3 – Because a global pandemic of a flu-like virus might have come from one gain of function laboratory in china, doesn’t mean that another bio lab across the world in Ukraine is therefore planning the next pandemic. There’s a biblically large leap of logic there.

Not saying that the US is always innocent, or right. But in this case none of the evidence supports the Russian claims – coming also from a country that pathologically lies in every statement. Remember that according to them they haven’t invaded Ukraine right? Do you believe that too? If not why not?
Now if we find any evidence or even basic logic pointing the other way – I’m all ears. But nothing is pointing that way right now.

Last edited 10 months ago by A Spetzari
Ted Ditchburn
Ted Ditchburn
10 months ago
Reply to  A Spetzari

I tend more towards your point of view on this… some people can construct a conspiracy out of anything.

Warren T
Warren T
10 months ago
Reply to  Martin Logan

Perhaps I am not a card carrying member of the elite intelligentsia, who apparently have a different set of facts than the rest of us peasants, but I am quite certain that biology applies to humans as well as animals. The Wuhan lab’s work on bat coronaviruses, which made significant news over the last 2 years, is just one recent example.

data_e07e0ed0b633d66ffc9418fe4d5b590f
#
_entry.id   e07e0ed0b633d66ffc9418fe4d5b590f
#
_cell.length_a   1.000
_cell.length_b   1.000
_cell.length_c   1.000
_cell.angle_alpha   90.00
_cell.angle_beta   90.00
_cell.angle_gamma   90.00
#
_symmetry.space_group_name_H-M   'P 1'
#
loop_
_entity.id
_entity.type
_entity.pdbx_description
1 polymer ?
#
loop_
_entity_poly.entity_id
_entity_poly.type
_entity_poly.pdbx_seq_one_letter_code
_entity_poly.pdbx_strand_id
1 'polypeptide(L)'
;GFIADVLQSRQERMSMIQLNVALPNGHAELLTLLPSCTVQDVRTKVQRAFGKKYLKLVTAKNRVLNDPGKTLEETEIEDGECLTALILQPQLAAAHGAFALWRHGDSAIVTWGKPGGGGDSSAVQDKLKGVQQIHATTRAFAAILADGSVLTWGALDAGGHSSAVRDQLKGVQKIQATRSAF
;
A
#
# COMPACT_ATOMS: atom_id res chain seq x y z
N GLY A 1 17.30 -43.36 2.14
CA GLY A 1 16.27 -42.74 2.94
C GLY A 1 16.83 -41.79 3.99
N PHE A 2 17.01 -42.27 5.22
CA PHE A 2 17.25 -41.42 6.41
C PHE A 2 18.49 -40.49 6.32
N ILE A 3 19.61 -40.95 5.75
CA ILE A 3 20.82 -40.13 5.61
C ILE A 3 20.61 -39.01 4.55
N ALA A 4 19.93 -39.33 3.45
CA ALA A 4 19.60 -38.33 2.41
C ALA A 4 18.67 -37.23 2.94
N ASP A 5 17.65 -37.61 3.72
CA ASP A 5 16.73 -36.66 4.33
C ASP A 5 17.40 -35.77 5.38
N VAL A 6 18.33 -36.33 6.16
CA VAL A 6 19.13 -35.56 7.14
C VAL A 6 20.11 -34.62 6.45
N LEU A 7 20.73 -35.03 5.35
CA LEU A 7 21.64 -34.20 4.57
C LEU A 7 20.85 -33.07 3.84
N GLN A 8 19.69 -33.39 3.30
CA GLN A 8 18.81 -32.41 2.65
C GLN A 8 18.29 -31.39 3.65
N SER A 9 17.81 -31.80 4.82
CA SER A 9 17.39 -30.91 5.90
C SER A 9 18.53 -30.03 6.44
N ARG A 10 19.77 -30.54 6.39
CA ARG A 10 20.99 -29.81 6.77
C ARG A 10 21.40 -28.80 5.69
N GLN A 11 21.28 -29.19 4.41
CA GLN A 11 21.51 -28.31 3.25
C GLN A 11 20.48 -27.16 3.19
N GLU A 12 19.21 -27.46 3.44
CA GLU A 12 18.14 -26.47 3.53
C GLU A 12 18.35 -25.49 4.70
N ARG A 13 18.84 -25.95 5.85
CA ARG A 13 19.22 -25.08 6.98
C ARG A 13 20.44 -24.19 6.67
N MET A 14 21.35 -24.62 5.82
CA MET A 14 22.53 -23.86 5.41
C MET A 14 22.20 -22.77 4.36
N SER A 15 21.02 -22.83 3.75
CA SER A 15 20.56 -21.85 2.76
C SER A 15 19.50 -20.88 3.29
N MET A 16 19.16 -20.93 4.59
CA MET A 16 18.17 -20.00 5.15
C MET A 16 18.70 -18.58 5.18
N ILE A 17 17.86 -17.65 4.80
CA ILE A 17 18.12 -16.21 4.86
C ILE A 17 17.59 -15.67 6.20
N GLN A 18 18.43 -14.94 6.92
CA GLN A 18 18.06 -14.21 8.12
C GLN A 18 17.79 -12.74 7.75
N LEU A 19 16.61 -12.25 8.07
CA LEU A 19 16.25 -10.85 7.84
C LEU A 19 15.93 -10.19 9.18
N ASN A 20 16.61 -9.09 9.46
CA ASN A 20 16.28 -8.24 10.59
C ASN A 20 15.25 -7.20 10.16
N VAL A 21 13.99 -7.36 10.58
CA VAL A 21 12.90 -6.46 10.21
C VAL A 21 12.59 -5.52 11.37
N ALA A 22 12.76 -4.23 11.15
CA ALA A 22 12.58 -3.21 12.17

Michael K
Michael K
10 months ago
Reply to  Warren T

I hold a PhD in a health-related field, and have not seen a difference in informed decision-making between people who do research in the field of immunology/virology, and may even teach the subject on an academic level, and people who only have an intuitive understanding of the immune system. You would think that extensive education in a relevant field makes you immune to propaganda; but on the contrary, so many of these educated (and yes, they are educated!) people just copy the propaganda in the belief that their education allows them to think less rather than more.
I get that universities have been especially stringent with measures because they are often state-funded and very sensitive to politics. But if not even the head of the microbiology departments speak out against wearing masks that in everyday use CAN NOT be sterile you know that our education system has failed us. It’s not education itself that is lacking, but the ability to question and sapere aude.

A Spetzari
A Spetzari
10 months ago
Reply to  Johann Strauss

Hypothetical biological warfare laboratories
Russia have pointed to biological laboratories, alongside their other borderline unhinged accusations, as hosting US chemical weapons manufacture.
If you had watched the whole Senate testimony you would know it was being discussed in the context of using these labs as casus belli for their own chemical attacks. Russia did this repeatedly in Syria – where they used alleged chemical weapon attacks by rebel forces to justify their own use of chemical weapons in retaliation (and then flatly denied this). This is what happened. And the Senate testimony was discussing the possibility of their use in this conflict.
As I said the other day Glen Greenwald and others should know better than to drop segments full of insinuation – relying on peoples fear of anything biolab related (especially post-covid) to do the rest.